A fatal New York train derailment on Dec. 1 on a Metro-North Railroad commuter train, which appears to be the result of a lapse in the solo engineer's consciousness, has politicians demanding comprehensive, industry-wide implementation of positive train controls (PTC)—a step advocated by the National Transportation Safety Board for decades and one the rail industry already has been struggling to achieve.

In a Dec. 4 statement, American Public Transportation Association (APTA) President Michael Melaniphy said that, "as of June 2013, [U.S. commuter systems] have spent at least $458 million installing PTC. It is estimated that the cost of full implementation of PTC will be at least $2.75 billion. To date, Congress hasappropriated $50 million for PTC."

Moreover, "APTA has asked the Federal Communications Commission to provide free radio spectrum," which is required for PTC-related communication between trains and signal towers, he added.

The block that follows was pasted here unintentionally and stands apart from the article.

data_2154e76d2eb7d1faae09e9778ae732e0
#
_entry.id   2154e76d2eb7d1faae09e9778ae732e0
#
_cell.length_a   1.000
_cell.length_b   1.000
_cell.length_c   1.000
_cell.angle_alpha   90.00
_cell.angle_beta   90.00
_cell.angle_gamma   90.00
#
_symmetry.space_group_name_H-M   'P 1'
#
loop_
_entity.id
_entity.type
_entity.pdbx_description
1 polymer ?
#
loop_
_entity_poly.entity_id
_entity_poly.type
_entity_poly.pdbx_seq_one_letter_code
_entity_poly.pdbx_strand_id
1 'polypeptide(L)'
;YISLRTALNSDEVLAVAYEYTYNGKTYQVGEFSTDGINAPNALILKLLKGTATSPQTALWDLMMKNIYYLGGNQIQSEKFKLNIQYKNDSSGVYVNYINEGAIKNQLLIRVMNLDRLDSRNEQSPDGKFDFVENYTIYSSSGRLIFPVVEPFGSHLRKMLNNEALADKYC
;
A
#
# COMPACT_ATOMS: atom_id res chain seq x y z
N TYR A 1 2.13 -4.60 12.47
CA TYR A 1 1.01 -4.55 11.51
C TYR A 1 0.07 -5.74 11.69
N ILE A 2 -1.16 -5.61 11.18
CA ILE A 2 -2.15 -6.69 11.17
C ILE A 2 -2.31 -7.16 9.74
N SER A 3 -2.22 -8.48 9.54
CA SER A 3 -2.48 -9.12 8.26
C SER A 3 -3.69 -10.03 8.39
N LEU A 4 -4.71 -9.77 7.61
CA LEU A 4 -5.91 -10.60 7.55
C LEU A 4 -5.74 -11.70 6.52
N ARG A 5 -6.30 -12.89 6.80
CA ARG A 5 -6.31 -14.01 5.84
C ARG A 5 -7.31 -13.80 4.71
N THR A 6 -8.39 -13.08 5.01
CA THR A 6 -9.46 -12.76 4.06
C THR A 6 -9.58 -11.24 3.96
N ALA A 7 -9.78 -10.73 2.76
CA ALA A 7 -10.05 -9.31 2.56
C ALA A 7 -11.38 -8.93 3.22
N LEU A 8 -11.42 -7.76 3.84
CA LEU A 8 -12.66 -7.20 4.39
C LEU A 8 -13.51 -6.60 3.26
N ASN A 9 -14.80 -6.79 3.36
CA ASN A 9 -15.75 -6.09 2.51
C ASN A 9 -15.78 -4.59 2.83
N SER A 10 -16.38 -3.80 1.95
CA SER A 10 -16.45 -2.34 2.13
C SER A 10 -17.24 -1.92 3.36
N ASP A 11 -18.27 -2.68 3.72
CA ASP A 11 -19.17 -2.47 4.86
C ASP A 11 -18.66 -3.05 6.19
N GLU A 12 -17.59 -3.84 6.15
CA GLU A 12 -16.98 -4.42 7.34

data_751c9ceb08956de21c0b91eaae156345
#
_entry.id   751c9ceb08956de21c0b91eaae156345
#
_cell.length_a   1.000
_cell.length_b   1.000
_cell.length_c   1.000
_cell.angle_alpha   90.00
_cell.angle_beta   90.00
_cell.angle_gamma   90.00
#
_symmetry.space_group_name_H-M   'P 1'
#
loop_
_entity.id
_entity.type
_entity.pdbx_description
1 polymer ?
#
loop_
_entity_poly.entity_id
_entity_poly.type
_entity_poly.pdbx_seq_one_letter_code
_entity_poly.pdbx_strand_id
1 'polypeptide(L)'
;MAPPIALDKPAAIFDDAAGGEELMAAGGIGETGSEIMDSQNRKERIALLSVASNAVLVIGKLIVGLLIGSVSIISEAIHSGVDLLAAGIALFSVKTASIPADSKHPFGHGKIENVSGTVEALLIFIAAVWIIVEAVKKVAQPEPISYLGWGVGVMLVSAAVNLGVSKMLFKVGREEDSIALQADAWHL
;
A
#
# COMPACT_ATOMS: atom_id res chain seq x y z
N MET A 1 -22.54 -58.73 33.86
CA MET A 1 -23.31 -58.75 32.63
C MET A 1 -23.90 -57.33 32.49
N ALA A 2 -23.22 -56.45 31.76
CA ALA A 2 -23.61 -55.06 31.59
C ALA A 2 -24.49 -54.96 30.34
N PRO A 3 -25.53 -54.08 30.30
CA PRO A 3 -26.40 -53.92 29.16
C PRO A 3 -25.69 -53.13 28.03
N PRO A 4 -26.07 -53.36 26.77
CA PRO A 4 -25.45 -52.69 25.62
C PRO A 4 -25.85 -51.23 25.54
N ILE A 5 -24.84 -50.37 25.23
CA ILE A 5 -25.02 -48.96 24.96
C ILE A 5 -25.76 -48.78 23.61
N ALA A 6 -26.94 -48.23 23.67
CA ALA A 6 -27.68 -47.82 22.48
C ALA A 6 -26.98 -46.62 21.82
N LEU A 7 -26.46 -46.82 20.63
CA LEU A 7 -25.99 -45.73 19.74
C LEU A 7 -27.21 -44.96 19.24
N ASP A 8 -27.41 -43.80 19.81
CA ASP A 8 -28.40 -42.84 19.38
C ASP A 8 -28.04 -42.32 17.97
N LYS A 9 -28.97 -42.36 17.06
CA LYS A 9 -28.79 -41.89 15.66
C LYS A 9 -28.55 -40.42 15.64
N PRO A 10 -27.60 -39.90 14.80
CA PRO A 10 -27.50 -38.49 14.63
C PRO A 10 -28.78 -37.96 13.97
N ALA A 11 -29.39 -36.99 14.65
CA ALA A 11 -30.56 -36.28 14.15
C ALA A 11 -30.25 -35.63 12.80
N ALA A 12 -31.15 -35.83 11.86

In the meantime, Metro-North Railroad says it is moving quickly to improve safety at critical curves and movable bridges at the behest of New York State Gov. Andrew Cuomo (D) and the Federal Railroad Administration. "Two-thirds of Metro-North's operating fleet is equipped with alerter devices in the engineer's position to ensure engineers remain attentive, and the remaining one-third is equipped with dead man's controls," the railroad said in a release. "Within the next year, all equipment without alerters will be either retrofitted to include them or replaced with new equipment that includes alerters."

Other measures include reducing maximum speeds at 26 sites and increased compliance monitoring via event data recorders and various radar-gun locations, the railroad said. Engineers will no longer be solo in the cab.